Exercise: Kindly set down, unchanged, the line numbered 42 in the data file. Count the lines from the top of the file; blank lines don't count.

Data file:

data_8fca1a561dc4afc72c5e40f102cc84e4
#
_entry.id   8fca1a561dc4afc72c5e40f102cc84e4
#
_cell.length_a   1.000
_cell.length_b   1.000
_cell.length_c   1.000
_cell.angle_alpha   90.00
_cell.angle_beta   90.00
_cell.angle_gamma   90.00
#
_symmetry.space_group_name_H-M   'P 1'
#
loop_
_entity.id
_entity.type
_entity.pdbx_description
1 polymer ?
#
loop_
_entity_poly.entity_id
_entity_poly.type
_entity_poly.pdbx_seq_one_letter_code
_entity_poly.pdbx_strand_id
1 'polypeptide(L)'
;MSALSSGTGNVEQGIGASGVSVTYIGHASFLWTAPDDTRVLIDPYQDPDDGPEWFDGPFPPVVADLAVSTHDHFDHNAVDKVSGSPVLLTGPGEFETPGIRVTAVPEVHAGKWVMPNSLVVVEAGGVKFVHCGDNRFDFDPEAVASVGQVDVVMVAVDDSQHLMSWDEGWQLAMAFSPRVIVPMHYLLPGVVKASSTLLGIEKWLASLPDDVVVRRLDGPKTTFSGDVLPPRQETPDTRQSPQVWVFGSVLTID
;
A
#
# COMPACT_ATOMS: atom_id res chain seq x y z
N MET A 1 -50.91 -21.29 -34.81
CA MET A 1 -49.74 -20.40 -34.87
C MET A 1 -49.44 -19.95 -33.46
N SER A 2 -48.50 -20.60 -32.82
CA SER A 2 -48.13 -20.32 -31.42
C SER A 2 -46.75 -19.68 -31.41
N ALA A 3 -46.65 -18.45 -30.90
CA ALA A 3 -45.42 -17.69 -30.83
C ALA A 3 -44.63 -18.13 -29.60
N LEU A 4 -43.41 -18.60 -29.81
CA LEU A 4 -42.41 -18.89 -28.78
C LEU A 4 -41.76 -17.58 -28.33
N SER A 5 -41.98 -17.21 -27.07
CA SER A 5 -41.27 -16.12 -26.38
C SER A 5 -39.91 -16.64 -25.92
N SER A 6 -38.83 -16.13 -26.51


C LEU A 4 -41.76 -17.58 -28.33